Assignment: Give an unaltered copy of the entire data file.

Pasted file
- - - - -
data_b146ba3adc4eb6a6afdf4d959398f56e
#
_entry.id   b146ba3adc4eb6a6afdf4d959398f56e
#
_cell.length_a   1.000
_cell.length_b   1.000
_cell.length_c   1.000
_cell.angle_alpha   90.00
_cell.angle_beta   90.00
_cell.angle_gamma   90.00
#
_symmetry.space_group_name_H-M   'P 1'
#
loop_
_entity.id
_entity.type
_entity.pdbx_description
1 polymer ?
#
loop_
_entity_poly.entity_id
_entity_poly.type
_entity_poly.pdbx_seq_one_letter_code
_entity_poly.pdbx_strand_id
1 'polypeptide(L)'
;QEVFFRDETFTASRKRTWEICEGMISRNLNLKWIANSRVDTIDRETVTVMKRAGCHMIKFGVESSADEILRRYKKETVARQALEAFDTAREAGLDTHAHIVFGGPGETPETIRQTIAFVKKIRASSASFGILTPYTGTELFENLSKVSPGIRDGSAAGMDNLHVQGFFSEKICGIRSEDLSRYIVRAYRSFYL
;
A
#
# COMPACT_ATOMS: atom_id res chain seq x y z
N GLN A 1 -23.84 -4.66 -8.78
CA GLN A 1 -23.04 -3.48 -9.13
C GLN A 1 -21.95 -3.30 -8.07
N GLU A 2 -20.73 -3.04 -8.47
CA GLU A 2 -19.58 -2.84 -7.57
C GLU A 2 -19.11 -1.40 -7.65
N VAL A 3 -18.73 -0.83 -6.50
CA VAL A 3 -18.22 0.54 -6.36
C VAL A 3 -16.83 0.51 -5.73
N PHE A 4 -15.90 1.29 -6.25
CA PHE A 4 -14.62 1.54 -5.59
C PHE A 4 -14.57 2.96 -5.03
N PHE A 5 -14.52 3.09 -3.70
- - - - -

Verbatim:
data_b146ba3adc4eb6a6afdf4d959398f56e
#
_entry.id   b146ba3adc4eb6a6afdf4d959398f56e
#
_cell.length_a   1.000
_cell.length_b   1.000
_cell.length_c   1.000
_cell.angle_alpha   90.00
_cell.angle_beta   90.00
_cell.angle_gamma   90.00
#
_symmetry.space_group_name_H-M   'P 1'
#
loop_
_entity.id
_entity.type
_entity.pdbx_description
1 polymer ?
#
loop_
_entity_poly.entity_id
_entity_poly.type
_entity_poly.pdbx_seq_one_letter_code
_entity_poly.pdbx_strand_id
1 'polypeptide(L)'
;QEVFFRDETFTASRKRTWEICEGMISRNLNLKWIANSRVDTIDRETVTVMKRAGCHMIKFGVESSADEILRRYKKETVARQALEAFDTAREAGLDTHAHIVFGGPGETPETIRQTIAFVKKIRASSASFGILTPYTGTELFENLSKVSPGIRDGSAAGMDNLHVQGFFSEKICGIRSEDLSRYIVRAYRSFYL
;
A
#
# COMPACT_ATOMS: atom_id res chain seq x y z
N GLN A 1 -23.84 -4.66 -8.78
CA GLN A 1 -23.04 -3.48 -9.13
C GLN A 1 -21.95 -3.30 -8.07
N GLU A 2 -20.73 -3.04 -8.47
CA GLU A 2 -19.58 -2.84 -7.57
C GLU A 2 -19.11 -1.40 -7.65
N VAL A 3 -18.73 -0.83 -6.50
CA VAL A 3 -18.22 0.54 -6.36
C VAL A 3 -16.83 0.51 -5.73
N PHE A 4 -15.90 1.29 -6.25
CA PHE A 4 -14.62 1.54 -5.59
C PHE A 4 -14.57 2.96 -5.03
N PHE A 5 -14.52 3.09 -3.70